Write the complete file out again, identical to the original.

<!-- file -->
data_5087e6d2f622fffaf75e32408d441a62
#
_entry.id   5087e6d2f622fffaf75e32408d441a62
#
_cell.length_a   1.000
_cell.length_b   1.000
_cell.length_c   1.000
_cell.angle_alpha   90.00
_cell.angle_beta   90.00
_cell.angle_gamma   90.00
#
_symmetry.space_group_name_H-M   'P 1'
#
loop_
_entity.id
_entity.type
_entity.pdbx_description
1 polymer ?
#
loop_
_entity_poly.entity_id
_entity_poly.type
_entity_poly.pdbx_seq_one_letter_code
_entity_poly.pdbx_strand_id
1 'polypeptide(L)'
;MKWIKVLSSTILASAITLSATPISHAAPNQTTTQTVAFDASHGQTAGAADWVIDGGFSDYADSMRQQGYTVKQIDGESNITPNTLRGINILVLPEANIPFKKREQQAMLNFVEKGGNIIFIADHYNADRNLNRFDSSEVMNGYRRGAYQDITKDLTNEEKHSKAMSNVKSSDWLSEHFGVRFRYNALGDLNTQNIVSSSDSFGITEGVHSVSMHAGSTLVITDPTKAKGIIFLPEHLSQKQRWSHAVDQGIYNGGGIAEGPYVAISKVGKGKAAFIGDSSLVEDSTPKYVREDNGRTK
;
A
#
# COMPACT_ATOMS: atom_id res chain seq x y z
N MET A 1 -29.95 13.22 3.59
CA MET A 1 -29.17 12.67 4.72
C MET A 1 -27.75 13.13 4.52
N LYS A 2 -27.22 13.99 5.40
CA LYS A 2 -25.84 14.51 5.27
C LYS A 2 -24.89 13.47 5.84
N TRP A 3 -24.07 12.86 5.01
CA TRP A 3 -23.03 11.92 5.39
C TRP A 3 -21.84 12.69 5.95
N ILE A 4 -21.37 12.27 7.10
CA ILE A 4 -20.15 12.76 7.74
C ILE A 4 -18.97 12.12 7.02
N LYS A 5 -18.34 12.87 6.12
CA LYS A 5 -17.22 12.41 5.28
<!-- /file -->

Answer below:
data_5087e6d2f622fffaf75e32408d441a62
#
_entry.id   5087e6d2f622fffaf75e32408d441a62
#
_cell.length_a   1.000
_cell.length_b   1.000
_cell.length_c   1.000
_cell.angle_alpha   90.00
_cell.angle_beta   90.00
_cell.angle_gamma   90.00
#
_symmetry.space_group_name_H-M   'P 1'
#
loop_
_entity.id
_entity.type
_entity.pdbx_description
1 polymer ?
#
loop_
_entity_poly.entity_id
_entity_poly.type
_entity_poly.pdbx_seq_one_letter_code
_entity_poly.pdbx_strand_id
1 'polypeptide(L)'
;MKWIKVLSSTILASAITLSATPISHAAPNQTTTQTVAFDASHGQTAGAADWVIDGGFSDYADSMRQQGYTVKQIDGESNITPNTLRGINILVLPEANIPFKKREQQAMLNFVEKGGNIIFIADHYNADRNLNRFDSSEVMNGYRRGAYQDITKDLTNEEKHSKAMSNVKSSDWLSEHFGVRFRYNALGDLNTQNIVSSSDSFGITEGVHSVSMHAGSTLVITDPTKAKGIIFLPEHLSQKQRWSHAVDQGIYNGGGIAEGPYVAISKVGKGKAAFIGDSSLVEDSTPKYVREDNGRTK
;
A
#
# COMPACT_ATOMS: atom_id res chain seq x y z
N MET A 1 -29.95 13.22 3.59
CA MET A 1 -29.17 12.67 4.72
C MET A 1 -27.75 13.13 4.52
N LYS A 2 -27.22 13.99 5.40
CA LYS A 2 -25.84 14.51 5.27
C LYS A 2 -24.89 13.47 5.84
N TRP A 3 -24.07 12.86 5.01
CA TRP A 3 -23.03 11.92 5.39
C TRP A 3 -21.84 12.69 5.95
N ILE A 4 -21.37 12.27 7.10
CA ILE A 4 -20.15 12.76 7.74
C ILE A 4 -18.97 12.12 7.02
N LYS A 5 -18.34 12.87 6.12
CA LYS A 5 -17.22 12.41 5.28